The National Pork Producers Council is concerned with the increasing number of rescue dogs coming into the U.S. from countries that are currently battling a Foreign Animal Disease. Liz Wagstrom is the NPPC’s Chief Veterinarian. She says they’re especially concerned about dogs coming into America from Asian wet markets and or the meat trade, where they could be contaminated by blood, urine, or manure.
“That could then serve to carry African Swine Fever, Foot-and-Mouth Disease, or Classical Swine Fever. The dogs themselves are not susceptible to those diseases, but they could have contamination on their coats, their bedding could be contaminated, or even dishes and toys that they came in with could be contaminated. So, our concern is that one of these animals could come into the United States, be adopted by somebody on a farm, and be carrying the virus in contamination on their coat, or that the crates and other hard items like bowls or bedding could be improperly disposed of and feral pigs could get into them.”
The NPPC wants rules in place to protect U.S. livestock herds. The organization says the USDA “definitely” has the authority to oversee dogs that come in for either sale or adoption. Wagstrom says a foreign animal disease getting into the United States would have a devastating impact on livestock.
“A Foreign Animal Disease would immediately shut down trade so we would end up with an excess number of animals. And even if it were African Swine Fever that only impacts the pig industry, we would have trading partners that may question milk, meat, and poultry exports. The depressed prices for pork could end up depressing prices for beef, poultry, and milk products as well. So, it would be a multiple billion-dollar hit to the entire livestock industry.”
It could also have a severe impact on the soybean industry, which sells a lot of its commodities to hog producers. They’d like to see USDA take steps to protect the livestock industry from FADs possibly coming in from overseas with these animals.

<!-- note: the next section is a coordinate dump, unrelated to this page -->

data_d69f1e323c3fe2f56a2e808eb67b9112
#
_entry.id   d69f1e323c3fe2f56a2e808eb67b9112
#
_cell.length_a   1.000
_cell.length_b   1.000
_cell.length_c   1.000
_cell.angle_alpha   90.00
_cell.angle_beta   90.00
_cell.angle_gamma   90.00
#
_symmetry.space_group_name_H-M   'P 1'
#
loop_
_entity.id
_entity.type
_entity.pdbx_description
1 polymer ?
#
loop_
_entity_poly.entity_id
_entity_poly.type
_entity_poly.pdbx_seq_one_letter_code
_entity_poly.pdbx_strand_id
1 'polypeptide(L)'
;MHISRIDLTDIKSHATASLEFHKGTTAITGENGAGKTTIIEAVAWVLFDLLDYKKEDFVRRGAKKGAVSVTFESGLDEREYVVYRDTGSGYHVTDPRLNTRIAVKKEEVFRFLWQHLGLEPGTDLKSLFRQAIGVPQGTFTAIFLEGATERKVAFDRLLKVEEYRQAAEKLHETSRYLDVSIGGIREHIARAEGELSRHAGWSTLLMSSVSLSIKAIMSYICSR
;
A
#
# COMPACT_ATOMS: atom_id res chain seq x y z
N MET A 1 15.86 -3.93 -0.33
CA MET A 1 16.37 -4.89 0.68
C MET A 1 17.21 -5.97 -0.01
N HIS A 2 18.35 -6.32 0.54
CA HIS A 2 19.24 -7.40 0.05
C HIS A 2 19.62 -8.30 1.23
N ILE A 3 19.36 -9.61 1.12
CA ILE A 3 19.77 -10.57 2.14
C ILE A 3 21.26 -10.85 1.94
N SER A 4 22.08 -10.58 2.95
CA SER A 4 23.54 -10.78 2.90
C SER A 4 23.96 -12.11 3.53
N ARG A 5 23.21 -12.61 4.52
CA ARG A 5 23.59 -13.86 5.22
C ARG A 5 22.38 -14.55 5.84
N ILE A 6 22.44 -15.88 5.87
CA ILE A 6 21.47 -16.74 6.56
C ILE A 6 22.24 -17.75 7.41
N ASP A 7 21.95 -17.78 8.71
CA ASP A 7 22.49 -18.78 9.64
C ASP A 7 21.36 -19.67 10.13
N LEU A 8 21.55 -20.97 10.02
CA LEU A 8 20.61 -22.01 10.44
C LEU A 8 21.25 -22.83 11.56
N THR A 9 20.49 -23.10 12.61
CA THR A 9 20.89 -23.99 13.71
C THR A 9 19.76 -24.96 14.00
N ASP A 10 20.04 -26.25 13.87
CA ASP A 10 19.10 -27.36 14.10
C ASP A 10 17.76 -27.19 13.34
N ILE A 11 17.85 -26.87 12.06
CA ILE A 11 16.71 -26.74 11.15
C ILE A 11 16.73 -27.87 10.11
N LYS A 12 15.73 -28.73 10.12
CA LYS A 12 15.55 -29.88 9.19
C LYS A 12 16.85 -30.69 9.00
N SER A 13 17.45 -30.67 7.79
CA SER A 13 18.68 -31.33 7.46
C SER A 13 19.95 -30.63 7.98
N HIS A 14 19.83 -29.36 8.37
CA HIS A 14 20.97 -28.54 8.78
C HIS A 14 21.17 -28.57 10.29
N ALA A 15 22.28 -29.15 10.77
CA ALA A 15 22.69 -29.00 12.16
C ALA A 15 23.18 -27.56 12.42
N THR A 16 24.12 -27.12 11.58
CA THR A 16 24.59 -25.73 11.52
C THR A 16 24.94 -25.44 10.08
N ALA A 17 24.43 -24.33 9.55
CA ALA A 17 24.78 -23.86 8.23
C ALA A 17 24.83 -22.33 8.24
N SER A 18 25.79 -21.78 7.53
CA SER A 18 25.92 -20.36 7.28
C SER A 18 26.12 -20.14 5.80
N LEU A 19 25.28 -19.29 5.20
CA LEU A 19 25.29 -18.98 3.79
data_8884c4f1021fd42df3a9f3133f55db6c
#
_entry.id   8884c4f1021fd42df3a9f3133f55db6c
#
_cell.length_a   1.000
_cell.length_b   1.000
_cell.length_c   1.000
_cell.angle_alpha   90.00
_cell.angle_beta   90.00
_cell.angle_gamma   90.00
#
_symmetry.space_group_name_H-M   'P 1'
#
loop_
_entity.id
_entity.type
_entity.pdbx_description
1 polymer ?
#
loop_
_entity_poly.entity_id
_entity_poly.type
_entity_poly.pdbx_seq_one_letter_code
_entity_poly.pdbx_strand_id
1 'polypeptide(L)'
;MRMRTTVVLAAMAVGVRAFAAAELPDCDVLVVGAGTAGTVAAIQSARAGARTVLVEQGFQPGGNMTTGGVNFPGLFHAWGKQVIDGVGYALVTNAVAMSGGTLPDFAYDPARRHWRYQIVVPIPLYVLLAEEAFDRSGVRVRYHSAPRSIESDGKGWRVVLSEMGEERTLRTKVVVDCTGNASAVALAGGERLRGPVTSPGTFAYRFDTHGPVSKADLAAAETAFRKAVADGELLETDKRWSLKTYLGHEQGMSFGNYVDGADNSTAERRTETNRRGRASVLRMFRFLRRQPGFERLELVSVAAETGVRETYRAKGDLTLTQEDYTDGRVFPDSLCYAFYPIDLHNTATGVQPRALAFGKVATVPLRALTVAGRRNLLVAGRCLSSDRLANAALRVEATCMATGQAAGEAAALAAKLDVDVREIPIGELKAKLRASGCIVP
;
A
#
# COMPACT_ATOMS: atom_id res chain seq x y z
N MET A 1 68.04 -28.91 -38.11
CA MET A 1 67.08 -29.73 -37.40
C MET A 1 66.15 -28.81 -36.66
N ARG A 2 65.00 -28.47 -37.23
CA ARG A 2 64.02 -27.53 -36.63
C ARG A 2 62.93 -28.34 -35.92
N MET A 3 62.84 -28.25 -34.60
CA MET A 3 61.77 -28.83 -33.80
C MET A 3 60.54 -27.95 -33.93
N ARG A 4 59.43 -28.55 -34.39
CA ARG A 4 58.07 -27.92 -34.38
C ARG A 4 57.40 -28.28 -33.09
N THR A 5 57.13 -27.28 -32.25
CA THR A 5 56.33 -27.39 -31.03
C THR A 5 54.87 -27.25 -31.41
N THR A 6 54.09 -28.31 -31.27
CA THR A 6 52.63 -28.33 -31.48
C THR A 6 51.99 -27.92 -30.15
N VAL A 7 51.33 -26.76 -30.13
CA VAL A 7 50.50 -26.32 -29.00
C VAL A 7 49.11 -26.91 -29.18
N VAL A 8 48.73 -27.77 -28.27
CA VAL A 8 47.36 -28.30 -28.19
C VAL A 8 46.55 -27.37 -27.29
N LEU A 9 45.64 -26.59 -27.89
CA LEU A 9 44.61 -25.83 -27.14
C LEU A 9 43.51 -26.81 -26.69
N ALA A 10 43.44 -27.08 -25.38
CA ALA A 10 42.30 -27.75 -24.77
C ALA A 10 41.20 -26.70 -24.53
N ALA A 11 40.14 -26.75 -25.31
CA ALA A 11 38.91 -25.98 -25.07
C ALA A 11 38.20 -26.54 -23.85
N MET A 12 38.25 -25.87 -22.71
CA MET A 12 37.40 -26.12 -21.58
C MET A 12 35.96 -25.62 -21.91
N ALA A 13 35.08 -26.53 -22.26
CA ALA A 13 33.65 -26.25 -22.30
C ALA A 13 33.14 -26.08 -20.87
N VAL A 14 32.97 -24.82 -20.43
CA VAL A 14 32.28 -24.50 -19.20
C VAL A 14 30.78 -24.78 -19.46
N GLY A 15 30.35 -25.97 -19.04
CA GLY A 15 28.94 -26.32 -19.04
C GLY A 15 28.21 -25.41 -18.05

“We’re asking the USDA to write rules on how to safely bring those dogs in. We understand they’re being rescued from pretty horrific conditions, and so, if they’re coming in to be rescued, let’s make sure they’re coming in a safe manner where they are quarantined, where they are washed, where the crates, the bedding, and anything else that comes in with them are properly disposed of, so it’s a win-win situation for both the dogs and U.S. livestock.”
To help keep livestock safe, NPPC says the U.S. needs more agricultural inspectors at borders and ports.
“Last year, we got authorization for over 700 new agricultural agents and 60 K-9 teams. What has happened since is because those agents and activities are funding by user fees on international airline tickets and international cargo. Some of that just went away with a 95 percent decrease in international travel because of the pandemic. So, what we ended up doing is having to go through the appropriations process to keep those inspectors funded at the current level. And now for 2022 appropriations, we are back asking for additional funding.”